Auld Veg – small god of heirloom plants

[image description: An old watercolor botanical illustration of a grumpy green plant creature in a metal pot. Text reads “Auld Veg, small god of heirloom plants, 239”]

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Ever had a tomato?  No, a real tomato, one that tastes like something, like summer and lysine, like the sun itself trapped inside a papyrus skin, ready to run down your chin in a river of nurturing goodness?  Not everyone likes tomatoes, that’s true.  Maybe you’ve had the good stuff and found that it’s still not for you, and that’s okay, no one’s here to judge.  But have you ever had a tomato?

If you’re thinking of grocery store shelves and bright, sterile lighting when I ask you that question, the answer’s no, by the way.  You’ve never had a tomato, not in any way that counts.  See, when trucking fruits and veggies around to make sure people could have them all throughout the year became commonplace, clever people started breeding that same produce for what they called “shelf stability.”  They wanted it to last longer.  An admirable goal!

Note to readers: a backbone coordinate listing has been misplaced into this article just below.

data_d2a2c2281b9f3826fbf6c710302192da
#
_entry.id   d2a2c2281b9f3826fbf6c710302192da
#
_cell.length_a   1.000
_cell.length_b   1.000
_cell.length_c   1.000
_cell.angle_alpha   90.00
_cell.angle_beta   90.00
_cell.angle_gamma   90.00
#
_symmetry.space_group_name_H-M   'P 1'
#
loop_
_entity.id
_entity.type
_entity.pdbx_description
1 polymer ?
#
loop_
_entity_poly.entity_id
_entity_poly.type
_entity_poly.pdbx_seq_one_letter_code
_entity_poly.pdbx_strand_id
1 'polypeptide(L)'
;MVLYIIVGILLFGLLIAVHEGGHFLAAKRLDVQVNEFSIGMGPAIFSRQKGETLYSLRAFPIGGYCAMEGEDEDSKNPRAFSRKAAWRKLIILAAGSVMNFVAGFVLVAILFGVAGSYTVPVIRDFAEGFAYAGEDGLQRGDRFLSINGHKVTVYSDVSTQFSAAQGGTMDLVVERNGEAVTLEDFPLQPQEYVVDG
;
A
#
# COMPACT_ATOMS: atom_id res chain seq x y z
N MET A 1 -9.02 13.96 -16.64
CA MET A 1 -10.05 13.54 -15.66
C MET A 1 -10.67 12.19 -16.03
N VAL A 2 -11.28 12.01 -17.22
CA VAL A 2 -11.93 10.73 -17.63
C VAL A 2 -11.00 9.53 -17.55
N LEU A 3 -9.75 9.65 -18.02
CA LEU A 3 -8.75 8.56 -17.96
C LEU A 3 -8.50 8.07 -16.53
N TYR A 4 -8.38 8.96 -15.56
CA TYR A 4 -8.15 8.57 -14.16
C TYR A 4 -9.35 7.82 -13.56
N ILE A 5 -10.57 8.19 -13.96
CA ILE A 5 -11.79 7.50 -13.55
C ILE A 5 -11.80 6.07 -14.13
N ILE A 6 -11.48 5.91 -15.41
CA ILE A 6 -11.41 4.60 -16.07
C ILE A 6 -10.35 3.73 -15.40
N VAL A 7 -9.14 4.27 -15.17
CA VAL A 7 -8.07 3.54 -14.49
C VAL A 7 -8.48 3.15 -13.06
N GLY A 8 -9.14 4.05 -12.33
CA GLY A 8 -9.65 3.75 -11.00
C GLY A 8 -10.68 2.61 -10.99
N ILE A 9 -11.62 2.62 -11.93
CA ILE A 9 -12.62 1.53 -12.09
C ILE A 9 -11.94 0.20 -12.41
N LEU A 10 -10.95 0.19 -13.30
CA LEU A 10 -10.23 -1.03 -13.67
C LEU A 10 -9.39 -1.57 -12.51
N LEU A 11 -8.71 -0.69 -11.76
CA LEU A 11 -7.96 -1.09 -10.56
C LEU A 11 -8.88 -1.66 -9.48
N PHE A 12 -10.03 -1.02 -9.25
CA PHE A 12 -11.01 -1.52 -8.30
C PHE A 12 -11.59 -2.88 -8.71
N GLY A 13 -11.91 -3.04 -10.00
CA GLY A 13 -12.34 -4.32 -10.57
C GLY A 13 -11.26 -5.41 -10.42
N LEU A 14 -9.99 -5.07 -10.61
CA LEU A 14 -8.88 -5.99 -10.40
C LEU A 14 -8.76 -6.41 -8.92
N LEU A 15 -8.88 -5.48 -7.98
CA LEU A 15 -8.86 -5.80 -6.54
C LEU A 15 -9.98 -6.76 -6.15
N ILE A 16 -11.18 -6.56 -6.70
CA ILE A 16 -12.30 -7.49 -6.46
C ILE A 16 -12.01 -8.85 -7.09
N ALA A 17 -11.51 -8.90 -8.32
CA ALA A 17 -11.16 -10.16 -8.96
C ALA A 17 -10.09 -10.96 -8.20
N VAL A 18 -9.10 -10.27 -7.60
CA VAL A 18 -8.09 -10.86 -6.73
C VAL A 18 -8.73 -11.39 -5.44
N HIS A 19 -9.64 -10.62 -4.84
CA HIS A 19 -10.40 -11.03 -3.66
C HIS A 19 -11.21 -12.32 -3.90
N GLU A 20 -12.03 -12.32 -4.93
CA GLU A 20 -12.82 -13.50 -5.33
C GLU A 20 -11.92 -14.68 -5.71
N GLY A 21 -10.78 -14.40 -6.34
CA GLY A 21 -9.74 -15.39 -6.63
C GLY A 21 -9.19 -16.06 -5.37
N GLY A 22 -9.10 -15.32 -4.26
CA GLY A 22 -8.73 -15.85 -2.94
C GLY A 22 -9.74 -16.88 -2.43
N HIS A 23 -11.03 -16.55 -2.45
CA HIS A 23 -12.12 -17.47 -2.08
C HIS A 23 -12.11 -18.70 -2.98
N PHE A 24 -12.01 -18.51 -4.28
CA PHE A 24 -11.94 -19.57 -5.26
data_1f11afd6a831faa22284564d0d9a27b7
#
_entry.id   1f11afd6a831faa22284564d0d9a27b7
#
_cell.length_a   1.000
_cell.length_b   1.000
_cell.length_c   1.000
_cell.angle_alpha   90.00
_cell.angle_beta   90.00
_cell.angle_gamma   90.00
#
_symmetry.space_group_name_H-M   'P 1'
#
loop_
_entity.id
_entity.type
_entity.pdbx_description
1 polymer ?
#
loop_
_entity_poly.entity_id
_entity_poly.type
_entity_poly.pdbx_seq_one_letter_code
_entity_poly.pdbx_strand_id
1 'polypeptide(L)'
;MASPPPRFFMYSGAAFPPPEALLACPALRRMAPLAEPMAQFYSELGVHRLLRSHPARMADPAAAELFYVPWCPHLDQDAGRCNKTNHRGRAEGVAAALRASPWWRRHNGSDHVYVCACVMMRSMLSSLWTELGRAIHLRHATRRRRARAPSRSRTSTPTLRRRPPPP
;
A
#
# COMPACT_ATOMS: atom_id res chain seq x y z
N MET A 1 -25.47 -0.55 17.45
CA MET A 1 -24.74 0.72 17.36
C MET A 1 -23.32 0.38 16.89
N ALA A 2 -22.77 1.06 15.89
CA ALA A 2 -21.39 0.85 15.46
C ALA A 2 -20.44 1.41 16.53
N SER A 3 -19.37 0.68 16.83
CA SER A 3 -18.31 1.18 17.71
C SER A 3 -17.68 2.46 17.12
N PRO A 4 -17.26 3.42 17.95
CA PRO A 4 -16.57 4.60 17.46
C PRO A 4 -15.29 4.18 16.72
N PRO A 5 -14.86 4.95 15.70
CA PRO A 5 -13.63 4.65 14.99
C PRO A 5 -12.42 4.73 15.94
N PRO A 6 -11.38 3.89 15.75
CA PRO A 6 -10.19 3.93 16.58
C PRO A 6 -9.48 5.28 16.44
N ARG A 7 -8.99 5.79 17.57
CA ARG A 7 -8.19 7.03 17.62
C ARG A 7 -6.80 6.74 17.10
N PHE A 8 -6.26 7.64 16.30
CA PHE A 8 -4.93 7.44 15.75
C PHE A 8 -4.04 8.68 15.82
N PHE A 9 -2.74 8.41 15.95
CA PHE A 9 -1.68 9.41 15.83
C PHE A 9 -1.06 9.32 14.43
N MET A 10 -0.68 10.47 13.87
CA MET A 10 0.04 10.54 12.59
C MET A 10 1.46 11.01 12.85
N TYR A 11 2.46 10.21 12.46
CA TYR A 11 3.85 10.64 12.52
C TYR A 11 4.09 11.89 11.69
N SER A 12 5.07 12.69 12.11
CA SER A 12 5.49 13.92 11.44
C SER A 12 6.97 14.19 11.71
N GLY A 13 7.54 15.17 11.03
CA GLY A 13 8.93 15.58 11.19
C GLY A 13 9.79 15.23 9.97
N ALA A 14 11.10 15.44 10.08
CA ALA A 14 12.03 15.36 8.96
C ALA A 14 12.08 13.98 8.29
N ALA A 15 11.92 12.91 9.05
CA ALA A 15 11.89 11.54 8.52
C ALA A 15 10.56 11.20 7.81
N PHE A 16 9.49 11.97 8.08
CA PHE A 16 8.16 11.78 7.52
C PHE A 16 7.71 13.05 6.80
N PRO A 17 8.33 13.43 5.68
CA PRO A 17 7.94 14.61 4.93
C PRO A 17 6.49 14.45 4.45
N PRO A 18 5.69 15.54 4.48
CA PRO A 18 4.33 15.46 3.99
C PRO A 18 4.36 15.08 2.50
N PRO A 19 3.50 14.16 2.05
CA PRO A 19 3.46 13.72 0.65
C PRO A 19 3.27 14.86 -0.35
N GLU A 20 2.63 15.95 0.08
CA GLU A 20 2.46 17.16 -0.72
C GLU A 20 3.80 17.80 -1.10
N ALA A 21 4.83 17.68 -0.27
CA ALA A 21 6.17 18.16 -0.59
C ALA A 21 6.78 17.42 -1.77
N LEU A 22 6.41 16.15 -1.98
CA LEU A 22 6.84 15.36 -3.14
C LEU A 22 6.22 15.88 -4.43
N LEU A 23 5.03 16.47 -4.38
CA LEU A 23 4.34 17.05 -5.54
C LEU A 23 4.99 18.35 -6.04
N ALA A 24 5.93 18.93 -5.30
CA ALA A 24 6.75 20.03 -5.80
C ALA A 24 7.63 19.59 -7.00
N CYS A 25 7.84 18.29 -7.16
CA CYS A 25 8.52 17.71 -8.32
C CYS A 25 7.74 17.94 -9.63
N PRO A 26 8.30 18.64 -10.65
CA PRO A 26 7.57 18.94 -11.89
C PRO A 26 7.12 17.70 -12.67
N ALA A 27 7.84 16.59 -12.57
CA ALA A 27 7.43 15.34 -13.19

They also wanted it to look the same, every carrot like every other, every stalk of celery interchangeable.  They wanted so much.  The gods of progress demanded a sacrifice, and they made it without hesitation.

But what they sacrificed was flavor.

Heirloom plants have survived because they had value their cultured cousins can’t deny.  They taste of summer and soil, of all good things distilled down to the bite of chemical sweetness on the tongue, the feeling of crunching between the teeth.  They’re hardy, too, and often ugly; they thrive where the show ponies of the produce world fall and fail.

Auld has been watching over them all this time, and over their keepers, the strange man at the farmer’s market with his two hundred varieties of apple, the woman who raves about the subtle differences in breeds of acorn squash.  The people who care passionately about things many of us don’t notice at all.  They’re his, as much as the tomatoes are.

But at the end of the season, he cares more about the tomatoes, as well he should.  They’re history preserved, and as the climate changes, as the world reorients itself, they become the future, too.

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